Intro: Lefteris Statharas
The ever creative Mr. Mariusz Duda is back with his second release this year. Earlier this year he released Lockdown Spaces, a mainly electronic album inspired by… the worldwide lockdowns. Late in 2020, he now releases the 7th Lunatic Soul album entitled Through Shaded Woods with Mariusz holding the sole credits for all vocals and instruments for the first time in a Lunatic Soul record. Being inspired by the rural landscapes of his home country of Poland, Duda manages to create an earthy feeling to the album with inspirations from Slavic and Scandinavian folk music. To what extend does he manage to create a stellar outcome? That remains to be seen…
Essential journey especially when you go deluxe…
A creative vision is usually something that elevates the level of the artistic piece. When it comes to music, if the artist has a vision about the story they want to tell and the way that they want to present the story it usually makes for at least an interesting listen. When it comes to Lunatic Soul and Mariusz Duda, the result is not only interesting but also evocative. The story of life and death he wants to say in the span of 8 albums makes for a more active listening of the records rather than the passive, “something to play in the background” listening of a record. Even if the albums are composed by mainly atmospheric and sometimes ritualistic elements.
Through Shaded Woods is the 7th album of Lunatic soul in the 8 album story that Duda planned to narrate. Navvie introduces the strong aspects of the album perfectly. The strong interaction of rhythms and the styles of music. Constant rhythms, chanting-like vocals and folk guitars to create a beautiful song. As the album progresses more modern elements of music are introduced. Distortions in instruments, distortions in vocals, and electronic rhythms. What has made the Lunatic Soul albums special to me is the breath for patterns to evolve and the feeling of exploration in the tracks. This is slightly more noticeable in The Passage which can get a bit repetitive after multiple listens as it starts with a similar folk essence as Navvie, but it slowly explores the addition of distortions which make it quite heavy.
The title track made me double check the quality of the connection of my headphones since there are some distortions in the vocals of Duda that make him sound as if he’s underwater. An interesting idea, which however pulls you a bit out of the earthy atmosphere of the album so far. Oblivion brings back the more earthly and folk feeling. A pagan festivity on a calm night with people gathered around the fire.
Summoning Dance has a more of a singer-songwriter feel, starting with a guitar and Duda’s excellent voice. However, it climaxes to a more powerful folk song which is in the more lively “aggressive” side of the album (in Lunatic Soul standards). The simple version of the album ends with The Fountain which closes the circle of the album as a more somber ballad.
In the 39 minutes that the normal version of the album, it is a definitely satisfying album that puts another piece on the puzzle that is the discography of Lunatic Soul. There is a big “but” however. The deluxe edition of the album includes three more songs that add a lot to the release. The intense experimentation that Duda has demonstrated (especially) in the first releases is more prevalent here. While songs like Vyraj and Hylophobia are busier in terms of sounds, they make the overall listen a bit more adventurous.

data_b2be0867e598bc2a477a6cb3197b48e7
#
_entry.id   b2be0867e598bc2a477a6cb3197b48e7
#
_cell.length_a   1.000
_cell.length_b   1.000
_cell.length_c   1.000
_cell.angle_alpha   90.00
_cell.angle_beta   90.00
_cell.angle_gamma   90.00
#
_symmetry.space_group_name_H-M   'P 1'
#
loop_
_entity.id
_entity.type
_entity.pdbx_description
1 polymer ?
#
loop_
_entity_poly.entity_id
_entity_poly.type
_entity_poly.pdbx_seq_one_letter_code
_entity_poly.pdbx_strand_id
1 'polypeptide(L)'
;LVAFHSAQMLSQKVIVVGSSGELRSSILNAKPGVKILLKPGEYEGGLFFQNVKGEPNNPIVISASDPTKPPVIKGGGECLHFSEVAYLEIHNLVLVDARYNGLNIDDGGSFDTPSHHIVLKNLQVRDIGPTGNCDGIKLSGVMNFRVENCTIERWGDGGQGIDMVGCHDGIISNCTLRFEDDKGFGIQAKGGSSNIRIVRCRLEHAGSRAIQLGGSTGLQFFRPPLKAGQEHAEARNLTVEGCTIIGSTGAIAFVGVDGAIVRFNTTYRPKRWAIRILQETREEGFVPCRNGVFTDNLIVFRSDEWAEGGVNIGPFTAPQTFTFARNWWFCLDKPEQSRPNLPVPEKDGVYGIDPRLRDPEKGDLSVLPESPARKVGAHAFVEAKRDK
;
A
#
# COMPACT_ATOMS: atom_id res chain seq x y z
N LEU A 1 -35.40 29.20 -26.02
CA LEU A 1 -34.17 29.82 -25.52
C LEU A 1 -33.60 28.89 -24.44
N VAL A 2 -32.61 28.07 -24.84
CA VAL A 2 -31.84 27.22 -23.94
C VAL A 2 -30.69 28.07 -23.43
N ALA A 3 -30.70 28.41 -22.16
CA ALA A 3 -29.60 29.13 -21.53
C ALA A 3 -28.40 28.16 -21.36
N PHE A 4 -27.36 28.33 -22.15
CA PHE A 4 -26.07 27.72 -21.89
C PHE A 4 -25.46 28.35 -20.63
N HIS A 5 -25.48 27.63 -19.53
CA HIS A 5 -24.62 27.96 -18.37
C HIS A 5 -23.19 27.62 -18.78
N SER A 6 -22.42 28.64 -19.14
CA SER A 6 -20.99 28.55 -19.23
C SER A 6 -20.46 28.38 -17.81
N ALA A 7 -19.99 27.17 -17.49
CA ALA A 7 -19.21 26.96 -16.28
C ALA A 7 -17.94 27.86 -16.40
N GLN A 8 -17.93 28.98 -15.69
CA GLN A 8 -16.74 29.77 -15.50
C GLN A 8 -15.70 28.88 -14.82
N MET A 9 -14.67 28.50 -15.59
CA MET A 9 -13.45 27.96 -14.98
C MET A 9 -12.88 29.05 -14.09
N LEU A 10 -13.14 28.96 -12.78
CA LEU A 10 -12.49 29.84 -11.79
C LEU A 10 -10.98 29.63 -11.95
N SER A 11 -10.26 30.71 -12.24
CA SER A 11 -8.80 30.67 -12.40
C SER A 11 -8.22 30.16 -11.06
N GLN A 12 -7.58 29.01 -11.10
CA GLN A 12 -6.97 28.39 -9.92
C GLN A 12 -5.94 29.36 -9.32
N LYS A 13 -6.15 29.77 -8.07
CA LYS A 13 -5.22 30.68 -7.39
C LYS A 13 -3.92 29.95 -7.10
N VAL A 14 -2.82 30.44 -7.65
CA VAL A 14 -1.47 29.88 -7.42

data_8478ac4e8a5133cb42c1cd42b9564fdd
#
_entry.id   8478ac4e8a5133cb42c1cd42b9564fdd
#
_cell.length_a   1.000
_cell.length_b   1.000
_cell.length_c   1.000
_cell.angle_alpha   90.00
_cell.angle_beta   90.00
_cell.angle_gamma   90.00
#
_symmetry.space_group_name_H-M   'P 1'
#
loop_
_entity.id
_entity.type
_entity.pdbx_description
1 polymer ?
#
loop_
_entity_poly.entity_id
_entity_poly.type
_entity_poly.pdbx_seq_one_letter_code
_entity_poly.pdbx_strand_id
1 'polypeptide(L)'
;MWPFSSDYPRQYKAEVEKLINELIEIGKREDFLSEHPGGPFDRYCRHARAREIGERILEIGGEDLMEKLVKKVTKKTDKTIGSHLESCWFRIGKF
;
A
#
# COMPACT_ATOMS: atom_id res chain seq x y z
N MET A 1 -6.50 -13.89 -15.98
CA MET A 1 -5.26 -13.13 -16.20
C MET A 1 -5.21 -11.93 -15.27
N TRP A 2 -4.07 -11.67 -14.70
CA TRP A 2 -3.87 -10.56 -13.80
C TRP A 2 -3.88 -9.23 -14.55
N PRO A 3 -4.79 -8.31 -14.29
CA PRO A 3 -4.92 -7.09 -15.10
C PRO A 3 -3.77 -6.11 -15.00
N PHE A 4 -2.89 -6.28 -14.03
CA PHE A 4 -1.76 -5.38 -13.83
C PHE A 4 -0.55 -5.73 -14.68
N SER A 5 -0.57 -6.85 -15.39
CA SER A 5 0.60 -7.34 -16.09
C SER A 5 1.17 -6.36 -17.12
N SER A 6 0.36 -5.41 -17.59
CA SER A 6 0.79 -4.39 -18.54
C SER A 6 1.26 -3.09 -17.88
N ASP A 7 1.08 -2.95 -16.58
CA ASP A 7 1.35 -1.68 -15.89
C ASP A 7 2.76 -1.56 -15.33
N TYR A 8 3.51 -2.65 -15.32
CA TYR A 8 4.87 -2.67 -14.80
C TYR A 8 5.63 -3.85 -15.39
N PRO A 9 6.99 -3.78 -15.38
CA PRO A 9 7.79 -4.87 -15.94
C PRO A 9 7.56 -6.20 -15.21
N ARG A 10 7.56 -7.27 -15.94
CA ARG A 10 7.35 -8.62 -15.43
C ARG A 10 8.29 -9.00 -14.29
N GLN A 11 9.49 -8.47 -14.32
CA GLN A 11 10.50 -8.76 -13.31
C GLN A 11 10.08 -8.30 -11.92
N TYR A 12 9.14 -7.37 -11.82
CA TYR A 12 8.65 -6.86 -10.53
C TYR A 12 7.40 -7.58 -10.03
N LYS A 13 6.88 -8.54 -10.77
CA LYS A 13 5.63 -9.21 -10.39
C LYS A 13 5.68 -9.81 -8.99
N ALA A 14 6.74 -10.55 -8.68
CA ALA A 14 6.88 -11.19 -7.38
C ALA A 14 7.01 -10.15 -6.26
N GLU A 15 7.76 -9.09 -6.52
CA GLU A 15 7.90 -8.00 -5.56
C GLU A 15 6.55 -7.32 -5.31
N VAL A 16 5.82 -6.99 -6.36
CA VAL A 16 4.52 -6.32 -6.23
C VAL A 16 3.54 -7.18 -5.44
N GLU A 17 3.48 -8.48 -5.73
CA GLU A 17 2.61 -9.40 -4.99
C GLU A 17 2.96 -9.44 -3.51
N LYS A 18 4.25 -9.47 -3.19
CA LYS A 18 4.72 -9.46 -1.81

The big addition however comes with Transition II. In the almost 28 minute opus (70% of the length of the simple version) Duda gives more space to his ideas and manages to combine more elements of electronic, shamanic and ambient music with a great result. It brings back patterns from earlier in the record and the back catalogue of Lunatic Soul. Elements that will remind you a lot of Mike Oldfield, Vangelis, and Tangerine Dream. And what always elevated these compositions by Duda is the effortless flow from one facet to the other. This song by itself could make this release worthy of purchase. The normal version finishes with the feeling of something missing which is then delivered in the deluxe version. Which makes grading a hard task. But not impossible…
9 / 10
From the first second of Navvie, the style of the album is pretty obvious: atmospheric, intensely folkloric, mystical. After closing your eyes, you feel like you are being transported to a pagan Scandinavian ceremony in the forest. With The Passage starts the narration of the story. Our hero, and us with him, enter the forest, voices and mysterious sounds are heard around us, the atmosphere is tense. The use of electric guitar is minimal. As the album flows, the story unfolds in the forest, where the hero tries to meet Lethe and free himself from Furies. Dancing a Summoning Dance he tries to break the curse. Mariusz’s voice is enchanting but in this song it sounds more fragile and enchanting than ever. In Fountain we move away from the darkness of the forest. It is a sentimental piece, a different kind of ballad, where the hero accepts his loss and the darkness is removed momentarily. The songs that follow (Vyraj, Hylophobia, Transition II) included the second disc of the deluxe version are more intense, more rhythmic than the previous ones. Especially Transition II, the longest on the album, sounds like a summary of all Lunatic Soul releases in a single 28 minute masterpiece.
9 / 10